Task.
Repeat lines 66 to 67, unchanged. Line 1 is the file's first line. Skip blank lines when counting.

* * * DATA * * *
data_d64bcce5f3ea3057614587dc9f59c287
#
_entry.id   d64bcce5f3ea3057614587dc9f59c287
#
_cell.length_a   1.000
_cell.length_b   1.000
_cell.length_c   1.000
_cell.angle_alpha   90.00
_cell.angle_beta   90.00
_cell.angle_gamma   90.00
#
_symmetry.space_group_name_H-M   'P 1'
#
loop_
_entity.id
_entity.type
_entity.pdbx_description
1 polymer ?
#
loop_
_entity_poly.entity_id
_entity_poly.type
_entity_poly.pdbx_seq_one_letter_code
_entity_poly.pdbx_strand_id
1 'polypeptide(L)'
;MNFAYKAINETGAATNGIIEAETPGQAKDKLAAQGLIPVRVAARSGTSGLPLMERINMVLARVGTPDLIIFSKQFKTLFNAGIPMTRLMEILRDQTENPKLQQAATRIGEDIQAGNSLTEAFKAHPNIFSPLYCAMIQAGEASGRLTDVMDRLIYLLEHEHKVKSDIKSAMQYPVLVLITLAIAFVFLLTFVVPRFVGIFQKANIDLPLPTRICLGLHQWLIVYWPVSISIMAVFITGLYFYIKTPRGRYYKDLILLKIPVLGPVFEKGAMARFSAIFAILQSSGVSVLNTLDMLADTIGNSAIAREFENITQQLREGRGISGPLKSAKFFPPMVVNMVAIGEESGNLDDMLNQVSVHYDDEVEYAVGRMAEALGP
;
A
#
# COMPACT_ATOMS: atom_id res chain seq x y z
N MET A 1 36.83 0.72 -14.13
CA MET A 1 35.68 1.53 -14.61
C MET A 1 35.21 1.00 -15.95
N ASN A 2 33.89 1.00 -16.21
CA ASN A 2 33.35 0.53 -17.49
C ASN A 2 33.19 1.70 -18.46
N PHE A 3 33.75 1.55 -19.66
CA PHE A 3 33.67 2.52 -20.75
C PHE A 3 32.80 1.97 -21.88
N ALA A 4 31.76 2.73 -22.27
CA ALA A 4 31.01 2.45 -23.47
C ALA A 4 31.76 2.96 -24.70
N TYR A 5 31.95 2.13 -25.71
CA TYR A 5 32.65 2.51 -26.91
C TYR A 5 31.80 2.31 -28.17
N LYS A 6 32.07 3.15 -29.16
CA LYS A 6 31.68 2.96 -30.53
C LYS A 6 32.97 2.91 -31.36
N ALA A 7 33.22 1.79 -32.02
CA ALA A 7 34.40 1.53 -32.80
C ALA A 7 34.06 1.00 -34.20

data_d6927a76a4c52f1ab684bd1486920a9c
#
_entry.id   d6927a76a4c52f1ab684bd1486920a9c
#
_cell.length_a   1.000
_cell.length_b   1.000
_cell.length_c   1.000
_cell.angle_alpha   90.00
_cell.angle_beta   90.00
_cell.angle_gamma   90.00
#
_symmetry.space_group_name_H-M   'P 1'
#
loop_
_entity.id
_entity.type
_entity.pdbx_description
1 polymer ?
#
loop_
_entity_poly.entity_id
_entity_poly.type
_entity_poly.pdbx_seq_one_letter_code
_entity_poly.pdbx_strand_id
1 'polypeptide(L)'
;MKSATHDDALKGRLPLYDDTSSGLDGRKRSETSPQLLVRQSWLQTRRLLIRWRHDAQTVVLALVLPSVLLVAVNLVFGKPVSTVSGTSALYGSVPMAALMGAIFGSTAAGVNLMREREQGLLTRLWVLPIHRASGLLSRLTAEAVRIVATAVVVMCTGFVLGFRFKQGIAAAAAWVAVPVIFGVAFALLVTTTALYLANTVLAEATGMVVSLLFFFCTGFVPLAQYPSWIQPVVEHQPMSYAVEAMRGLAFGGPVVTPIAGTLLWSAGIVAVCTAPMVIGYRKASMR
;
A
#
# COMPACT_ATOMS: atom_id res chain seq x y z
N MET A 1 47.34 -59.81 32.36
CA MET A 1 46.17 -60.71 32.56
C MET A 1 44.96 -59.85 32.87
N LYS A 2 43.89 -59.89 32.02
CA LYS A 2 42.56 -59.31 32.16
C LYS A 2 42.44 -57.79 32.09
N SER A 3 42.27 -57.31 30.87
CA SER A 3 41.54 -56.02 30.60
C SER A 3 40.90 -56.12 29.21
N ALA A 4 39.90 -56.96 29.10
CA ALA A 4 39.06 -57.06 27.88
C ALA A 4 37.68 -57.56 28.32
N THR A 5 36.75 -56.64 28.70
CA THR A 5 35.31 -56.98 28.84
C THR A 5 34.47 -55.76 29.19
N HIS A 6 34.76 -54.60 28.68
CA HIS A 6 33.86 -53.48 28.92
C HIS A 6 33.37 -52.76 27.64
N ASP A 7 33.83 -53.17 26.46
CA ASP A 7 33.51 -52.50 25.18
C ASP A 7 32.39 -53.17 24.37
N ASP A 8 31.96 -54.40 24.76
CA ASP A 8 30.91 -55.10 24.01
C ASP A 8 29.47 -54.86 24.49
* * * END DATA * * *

_entity.id
_entity.type